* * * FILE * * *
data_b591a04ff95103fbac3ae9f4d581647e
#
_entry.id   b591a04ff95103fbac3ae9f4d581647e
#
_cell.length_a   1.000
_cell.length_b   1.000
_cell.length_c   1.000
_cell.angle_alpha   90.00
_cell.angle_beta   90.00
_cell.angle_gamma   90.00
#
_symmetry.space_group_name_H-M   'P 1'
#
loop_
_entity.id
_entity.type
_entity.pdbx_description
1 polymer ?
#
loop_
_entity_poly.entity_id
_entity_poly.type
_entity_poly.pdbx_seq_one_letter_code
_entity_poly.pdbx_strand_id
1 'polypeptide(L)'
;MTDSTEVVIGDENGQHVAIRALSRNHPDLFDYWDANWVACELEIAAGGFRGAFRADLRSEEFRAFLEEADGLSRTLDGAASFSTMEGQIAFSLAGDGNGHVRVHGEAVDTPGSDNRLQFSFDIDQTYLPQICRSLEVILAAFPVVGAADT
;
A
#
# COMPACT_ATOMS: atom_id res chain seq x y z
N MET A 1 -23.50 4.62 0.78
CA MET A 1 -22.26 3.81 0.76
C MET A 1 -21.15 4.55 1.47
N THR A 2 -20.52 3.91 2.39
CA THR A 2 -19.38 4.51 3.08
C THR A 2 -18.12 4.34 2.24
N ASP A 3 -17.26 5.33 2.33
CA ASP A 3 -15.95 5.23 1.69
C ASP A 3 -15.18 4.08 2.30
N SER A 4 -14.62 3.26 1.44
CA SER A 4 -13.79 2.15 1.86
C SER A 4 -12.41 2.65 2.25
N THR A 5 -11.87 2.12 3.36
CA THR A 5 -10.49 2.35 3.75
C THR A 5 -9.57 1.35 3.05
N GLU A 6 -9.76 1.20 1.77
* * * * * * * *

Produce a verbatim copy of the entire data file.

data_b591a04ff95103fbac3ae9f4d581647e
#
_entry.id   b591a04ff95103fbac3ae9f4d581647e
#
_cell.length_a   1.000
_cell.length_b   1.000
_cell.length_c   1.000
_cell.angle_alpha   90.00
_cell.angle_beta   90.00
_cell.angle_gamma   90.00
#
_symmetry.space_group_name_H-M   'P 1'
#
loop_
_entity.id
_entity.type
_entity.pdbx_description
1 polymer ?
#
loop_
_entity_poly.entity_id
_entity_poly.type
_entity_poly.pdbx_seq_one_letter_code
_entity_poly.pdbx_strand_id
1 'polypeptide(L)'
;MTDSTEVVIGDENGQHVAIRALSRNHPDLFDYWDANWVACELEIAAGGFRGAFRADLRSEEFRAFLEEADGLSRTLDGAASFSTMEGQIAFSLAGDGNGHVRVHGEAVDTPGSDNRLQFSFDIDQTYLPQICRSLEVILAAFPVVGAADT
;
A
#
# COMPACT_ATOMS: atom_id res chain seq x y z
N MET A 1 -23.50 4.62 0.78
CA MET A 1 -22.26 3.81 0.76
C MET A 1 -21.15 4.55 1.47
N THR A 2 -20.52 3.91 2.39
CA THR A 2 -19.38 4.51 3.08
C THR A 2 -18.12 4.34 2.24
N ASP A 3 -17.26 5.33 2.33
CA ASP A 3 -15.95 5.23 1.69
C ASP A 3 -15.18 4.08 2.30
N SER A 4 -14.62 3.26 1.44
CA SER A 4 -13.79 2.15 1.86
C SER A 4 -12.41 2.65 2.25
N THR A 5 -11.87 2.12 3.36
CA THR A 5 -10.49 2.35 3.75
C THR A 5 -9.57 1.35 3.05
N GLU A 6 -9.76 1.20 1.77